You are not signed in as a Premium user; you are viewing the free version of this program. Premium users have access to full-length programs with limited commercials and receive a 10% discount in the store! Sign up for only one day for the low cost of $1.99. Click the button below.
BUENOS AIRES, Argentina (ChurchMilitant.com) - Nearly 200 organizations throughout Latin America are calling on their national leaders to emulate the Trump administration and repudiate the United Nations' (U.N.'s) efforts to impose infanticide as an "essential" medical service in the midst of the COVID-19 pandemic.
Members of the Blue Wave (Ola Celeste) pro-life movement in Latin America are calling attention to diplomatic efforts to ensure that abortion and contraceptive services remain as supposedly "essential" services during the Wuhan virus crisis.
Civic and religious groups are pressuring national leaders to explain why their diplomats have signed, for example, an international declaration in support of the U.N.'s Global Humanitarian Response Plan (Global HRP), which promotes "sexual and reproductive health" as part of a global response to the virus.
The pro-life groups are denouncing the Global HRP for its pro-abortion stance, citing specifically $3 million destined for abortion training services in Ecuador. In a manifesto, the groups called out their governments for advancing a globalist pro-abortion agenda in the midst of "the worst pandemic in history" while violating their countries' constitutions, civil and criminal codes and various international treaties.
The groups are demanding policies focused on "human dignity" and that draw the line against "all interventionism and detriments to the sovereignty of our countries," specifically those promoted by the U.N. and its agencies: the United Nations Population Fund, UN Women, the World Health Organization, the World Bank, and the International Monetary Fund.
The foreign ministers of Argentina, Bolivia, Brazil, Chile, Ecuador, Mexico and other Latin American republics joined Australia, Canada, France, Germany, the United Kingdom and dozens of other countries in signing the Joint Declaration on Protecting Sexual and Reproductive Rights on May 6.
The signatories claim that "COVID-19 affects women and men differently," and that the ensuing "pandemic makes existing inequalities for women and girls, as well as discrimination of other marginalized groups ... and those in extreme poverty worse and risk impeding the realization of human rights for women and girls."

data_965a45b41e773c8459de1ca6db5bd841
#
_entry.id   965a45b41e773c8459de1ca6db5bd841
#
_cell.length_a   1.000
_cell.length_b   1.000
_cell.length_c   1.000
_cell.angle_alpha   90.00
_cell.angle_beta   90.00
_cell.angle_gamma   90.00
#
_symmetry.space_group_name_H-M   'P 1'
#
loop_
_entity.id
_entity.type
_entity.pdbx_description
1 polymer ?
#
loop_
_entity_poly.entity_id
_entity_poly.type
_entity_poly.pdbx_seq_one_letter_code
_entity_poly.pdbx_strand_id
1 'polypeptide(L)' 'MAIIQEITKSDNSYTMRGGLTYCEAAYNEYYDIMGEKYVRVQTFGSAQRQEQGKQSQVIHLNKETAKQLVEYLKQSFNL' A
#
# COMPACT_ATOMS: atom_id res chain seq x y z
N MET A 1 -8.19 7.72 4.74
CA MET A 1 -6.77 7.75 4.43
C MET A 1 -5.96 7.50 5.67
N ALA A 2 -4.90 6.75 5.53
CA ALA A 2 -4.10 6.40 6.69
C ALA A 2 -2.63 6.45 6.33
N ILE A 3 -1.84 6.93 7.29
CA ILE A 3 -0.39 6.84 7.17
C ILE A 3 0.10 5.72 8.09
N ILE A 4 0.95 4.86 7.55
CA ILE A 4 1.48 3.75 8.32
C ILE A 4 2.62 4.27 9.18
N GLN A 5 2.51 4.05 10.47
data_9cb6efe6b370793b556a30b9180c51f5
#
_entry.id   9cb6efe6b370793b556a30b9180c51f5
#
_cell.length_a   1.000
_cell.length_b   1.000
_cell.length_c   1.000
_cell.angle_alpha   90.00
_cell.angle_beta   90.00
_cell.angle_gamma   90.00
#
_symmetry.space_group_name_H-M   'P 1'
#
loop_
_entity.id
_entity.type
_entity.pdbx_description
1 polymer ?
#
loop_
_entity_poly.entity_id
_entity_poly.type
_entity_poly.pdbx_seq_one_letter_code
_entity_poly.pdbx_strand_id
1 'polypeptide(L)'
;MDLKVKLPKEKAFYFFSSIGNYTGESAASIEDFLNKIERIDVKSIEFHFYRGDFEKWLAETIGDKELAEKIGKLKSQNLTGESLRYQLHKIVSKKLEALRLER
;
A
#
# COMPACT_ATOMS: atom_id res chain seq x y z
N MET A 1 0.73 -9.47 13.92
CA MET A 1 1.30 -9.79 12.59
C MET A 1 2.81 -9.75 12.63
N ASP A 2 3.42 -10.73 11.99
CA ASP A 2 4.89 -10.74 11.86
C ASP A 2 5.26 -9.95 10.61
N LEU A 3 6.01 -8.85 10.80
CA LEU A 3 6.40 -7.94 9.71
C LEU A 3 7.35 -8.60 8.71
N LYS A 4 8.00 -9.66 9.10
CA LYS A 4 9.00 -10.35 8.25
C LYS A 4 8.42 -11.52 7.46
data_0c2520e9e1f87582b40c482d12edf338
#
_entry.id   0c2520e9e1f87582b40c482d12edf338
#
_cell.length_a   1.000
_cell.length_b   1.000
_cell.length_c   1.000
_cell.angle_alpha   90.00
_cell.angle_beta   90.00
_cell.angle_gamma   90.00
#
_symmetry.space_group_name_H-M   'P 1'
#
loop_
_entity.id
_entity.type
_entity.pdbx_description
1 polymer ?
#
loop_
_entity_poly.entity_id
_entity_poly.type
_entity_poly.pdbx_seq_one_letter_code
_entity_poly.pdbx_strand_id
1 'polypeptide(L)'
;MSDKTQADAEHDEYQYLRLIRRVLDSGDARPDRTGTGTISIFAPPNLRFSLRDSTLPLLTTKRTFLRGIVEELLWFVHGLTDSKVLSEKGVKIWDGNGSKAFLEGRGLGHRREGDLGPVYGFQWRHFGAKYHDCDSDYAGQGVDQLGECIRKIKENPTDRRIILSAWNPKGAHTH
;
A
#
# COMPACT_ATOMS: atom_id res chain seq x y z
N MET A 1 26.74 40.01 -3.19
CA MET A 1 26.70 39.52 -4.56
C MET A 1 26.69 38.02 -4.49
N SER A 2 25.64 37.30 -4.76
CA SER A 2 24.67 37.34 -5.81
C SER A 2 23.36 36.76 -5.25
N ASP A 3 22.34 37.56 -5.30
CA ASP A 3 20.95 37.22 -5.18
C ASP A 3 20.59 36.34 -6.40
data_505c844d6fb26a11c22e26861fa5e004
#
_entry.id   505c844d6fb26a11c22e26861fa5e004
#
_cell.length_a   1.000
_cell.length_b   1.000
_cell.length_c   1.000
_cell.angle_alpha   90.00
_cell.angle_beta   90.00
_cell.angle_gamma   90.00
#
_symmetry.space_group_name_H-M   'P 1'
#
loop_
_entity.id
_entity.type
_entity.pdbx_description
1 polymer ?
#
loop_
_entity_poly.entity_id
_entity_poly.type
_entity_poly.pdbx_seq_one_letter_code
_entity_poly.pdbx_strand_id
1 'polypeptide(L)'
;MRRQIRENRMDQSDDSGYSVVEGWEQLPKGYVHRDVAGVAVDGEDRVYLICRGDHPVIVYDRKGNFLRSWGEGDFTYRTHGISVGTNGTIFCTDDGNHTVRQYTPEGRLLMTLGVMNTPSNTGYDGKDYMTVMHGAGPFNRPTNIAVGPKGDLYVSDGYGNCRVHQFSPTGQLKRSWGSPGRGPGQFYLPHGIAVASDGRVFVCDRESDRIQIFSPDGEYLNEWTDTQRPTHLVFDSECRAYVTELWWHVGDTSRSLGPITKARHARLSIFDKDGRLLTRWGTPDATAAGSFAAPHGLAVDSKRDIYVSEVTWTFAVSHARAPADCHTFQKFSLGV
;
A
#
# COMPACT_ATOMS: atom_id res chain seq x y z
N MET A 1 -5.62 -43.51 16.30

The declaration says that the measures to arrest the virus "increase the risk of domestic violence, including intimate partner violence."
"As health and social protection as well as legal systems that protect all women and girls under normal circumstances are weakened or under pressure by the COVID-19, specific measures should be implemented to prevent violence against women and girls," it continues, adding:
Sexual and reproductive health needs, including psychosocial support services, and protection from gender-based violence, must be prioritized to ensure continuity. We must also assume responsibility for social protection and ensure adolescent health, rights and well-being during schools' close-down. Any restrictions to the enjoyment of human rights should be prescribed by law, and in accordance with international law and rigorously assessed.
According to the Global HRP, "The pandemic has led to a measurable decrease in the treatment of other pathologies and fewer services being offered relating to preventive health care, and prenatal and postnatal care, among others."
It said that health workers and medical supplies are being used to respond to the pandemic, thus underfunding "other essential services" such as assistance to the disabled, elderly, "survivors of gender-based violence, sexual and reproductive health, and mental health and psychosocial support."
The United Nations Population Fund, a U.N. agency that administers contraception and abortion worldwide, states on its website: "Good sexual and reproductive health is a state of complete physical, mental and social well-being in all matters relating to the reproductive system."
"It implies that people are able to have a satisfying and safe sex life, the capability to reproduce and the freedom to decide if, when and how often to do so," it adds.